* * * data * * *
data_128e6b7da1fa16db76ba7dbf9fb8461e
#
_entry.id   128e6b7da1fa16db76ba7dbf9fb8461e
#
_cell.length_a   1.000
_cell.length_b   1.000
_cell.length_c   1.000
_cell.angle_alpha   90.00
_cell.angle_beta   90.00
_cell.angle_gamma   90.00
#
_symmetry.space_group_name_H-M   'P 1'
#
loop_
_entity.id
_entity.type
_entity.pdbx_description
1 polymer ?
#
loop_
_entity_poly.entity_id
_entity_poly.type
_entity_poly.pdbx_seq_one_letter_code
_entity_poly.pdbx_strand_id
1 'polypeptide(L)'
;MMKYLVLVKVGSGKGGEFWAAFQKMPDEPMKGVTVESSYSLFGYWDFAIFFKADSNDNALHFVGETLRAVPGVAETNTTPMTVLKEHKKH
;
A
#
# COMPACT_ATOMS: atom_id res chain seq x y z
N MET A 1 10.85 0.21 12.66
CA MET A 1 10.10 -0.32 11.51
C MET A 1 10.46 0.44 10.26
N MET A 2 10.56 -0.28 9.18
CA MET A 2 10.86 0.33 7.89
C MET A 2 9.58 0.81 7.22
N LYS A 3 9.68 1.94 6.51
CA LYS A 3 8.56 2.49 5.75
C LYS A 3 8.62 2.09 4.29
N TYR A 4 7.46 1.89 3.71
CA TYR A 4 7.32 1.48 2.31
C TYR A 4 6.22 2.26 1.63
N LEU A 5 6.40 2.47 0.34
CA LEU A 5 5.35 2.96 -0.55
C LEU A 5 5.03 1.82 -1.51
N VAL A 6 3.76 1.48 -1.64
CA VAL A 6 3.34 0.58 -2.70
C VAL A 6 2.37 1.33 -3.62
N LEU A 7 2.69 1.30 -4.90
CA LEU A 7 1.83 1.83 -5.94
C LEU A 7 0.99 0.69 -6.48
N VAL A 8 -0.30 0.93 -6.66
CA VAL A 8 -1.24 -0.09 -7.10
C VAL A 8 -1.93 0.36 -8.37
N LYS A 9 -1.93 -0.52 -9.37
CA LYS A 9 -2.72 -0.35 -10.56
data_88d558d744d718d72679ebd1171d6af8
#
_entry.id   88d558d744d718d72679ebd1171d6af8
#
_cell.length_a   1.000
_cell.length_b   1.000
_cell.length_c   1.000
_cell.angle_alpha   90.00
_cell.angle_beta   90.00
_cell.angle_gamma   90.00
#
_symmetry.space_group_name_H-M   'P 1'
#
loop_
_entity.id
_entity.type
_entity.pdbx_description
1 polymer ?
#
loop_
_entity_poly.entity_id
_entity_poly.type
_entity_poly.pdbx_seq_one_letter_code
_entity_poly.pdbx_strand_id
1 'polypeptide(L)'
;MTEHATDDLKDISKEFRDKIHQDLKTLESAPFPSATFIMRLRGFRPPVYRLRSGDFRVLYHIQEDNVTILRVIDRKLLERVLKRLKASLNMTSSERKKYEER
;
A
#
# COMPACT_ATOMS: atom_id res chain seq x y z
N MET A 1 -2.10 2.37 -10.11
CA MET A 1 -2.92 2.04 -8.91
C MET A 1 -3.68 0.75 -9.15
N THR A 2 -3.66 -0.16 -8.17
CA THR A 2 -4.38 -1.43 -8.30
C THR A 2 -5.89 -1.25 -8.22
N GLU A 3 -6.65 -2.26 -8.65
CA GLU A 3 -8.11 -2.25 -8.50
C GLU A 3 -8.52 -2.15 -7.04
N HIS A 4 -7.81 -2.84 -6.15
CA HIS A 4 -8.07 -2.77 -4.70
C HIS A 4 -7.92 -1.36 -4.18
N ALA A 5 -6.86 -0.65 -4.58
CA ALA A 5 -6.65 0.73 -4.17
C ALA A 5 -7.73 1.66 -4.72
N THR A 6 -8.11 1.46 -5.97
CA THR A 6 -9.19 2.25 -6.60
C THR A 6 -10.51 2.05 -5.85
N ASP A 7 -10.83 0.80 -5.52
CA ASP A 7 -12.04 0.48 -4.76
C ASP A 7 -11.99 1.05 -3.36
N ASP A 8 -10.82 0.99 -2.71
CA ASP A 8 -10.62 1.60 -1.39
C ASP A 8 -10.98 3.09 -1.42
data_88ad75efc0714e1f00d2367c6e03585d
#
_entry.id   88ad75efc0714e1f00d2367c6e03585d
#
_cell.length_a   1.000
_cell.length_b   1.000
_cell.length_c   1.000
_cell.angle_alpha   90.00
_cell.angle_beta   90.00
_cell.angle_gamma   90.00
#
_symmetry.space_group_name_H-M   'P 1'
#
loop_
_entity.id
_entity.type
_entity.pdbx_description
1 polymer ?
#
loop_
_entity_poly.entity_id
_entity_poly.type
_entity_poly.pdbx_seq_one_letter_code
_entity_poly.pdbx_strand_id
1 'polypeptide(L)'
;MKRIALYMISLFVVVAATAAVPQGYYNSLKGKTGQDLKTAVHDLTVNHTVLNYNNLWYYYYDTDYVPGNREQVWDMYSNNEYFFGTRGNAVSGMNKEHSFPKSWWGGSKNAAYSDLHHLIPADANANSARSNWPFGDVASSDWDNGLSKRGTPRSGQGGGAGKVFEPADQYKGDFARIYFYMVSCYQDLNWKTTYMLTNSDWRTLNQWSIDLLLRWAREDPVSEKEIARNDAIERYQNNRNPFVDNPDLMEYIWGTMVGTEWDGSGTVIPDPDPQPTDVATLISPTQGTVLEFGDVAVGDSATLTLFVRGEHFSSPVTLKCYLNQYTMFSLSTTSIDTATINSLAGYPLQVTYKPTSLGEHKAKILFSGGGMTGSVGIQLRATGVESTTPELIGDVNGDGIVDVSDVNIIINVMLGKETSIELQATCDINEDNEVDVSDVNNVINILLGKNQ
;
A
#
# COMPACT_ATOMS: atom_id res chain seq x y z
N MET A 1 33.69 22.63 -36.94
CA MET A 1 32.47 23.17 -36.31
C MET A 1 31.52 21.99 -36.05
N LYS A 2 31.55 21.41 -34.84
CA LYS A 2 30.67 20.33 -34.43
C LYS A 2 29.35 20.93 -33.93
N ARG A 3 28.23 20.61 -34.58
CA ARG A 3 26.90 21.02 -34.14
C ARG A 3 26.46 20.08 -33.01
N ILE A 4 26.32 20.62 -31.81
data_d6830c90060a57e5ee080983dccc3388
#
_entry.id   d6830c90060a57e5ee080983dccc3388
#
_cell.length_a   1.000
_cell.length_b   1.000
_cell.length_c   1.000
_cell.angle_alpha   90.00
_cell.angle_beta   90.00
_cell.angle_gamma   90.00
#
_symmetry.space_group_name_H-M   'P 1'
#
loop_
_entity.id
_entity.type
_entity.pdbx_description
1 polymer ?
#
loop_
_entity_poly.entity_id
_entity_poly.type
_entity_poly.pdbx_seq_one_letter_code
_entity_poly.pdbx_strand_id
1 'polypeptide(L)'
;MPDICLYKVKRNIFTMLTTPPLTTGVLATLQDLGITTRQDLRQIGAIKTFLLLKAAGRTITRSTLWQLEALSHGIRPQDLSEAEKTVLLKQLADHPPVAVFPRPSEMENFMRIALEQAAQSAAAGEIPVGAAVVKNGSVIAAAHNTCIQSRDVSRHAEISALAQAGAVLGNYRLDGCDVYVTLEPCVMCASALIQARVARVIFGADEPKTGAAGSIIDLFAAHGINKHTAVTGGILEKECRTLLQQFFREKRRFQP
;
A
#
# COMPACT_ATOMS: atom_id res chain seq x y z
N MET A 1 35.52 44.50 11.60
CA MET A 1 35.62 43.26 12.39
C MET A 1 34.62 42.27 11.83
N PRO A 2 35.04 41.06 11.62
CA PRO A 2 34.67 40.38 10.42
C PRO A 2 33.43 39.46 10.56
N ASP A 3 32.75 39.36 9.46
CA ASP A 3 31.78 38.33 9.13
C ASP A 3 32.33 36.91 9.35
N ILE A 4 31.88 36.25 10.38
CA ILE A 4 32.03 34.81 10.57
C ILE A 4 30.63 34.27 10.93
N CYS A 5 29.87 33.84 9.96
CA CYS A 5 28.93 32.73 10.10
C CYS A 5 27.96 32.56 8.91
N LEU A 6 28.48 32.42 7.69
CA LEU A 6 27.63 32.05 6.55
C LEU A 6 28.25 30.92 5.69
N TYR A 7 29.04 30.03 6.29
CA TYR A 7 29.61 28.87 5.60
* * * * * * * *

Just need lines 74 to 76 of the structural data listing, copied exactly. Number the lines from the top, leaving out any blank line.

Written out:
1 polymer ?
#
loop_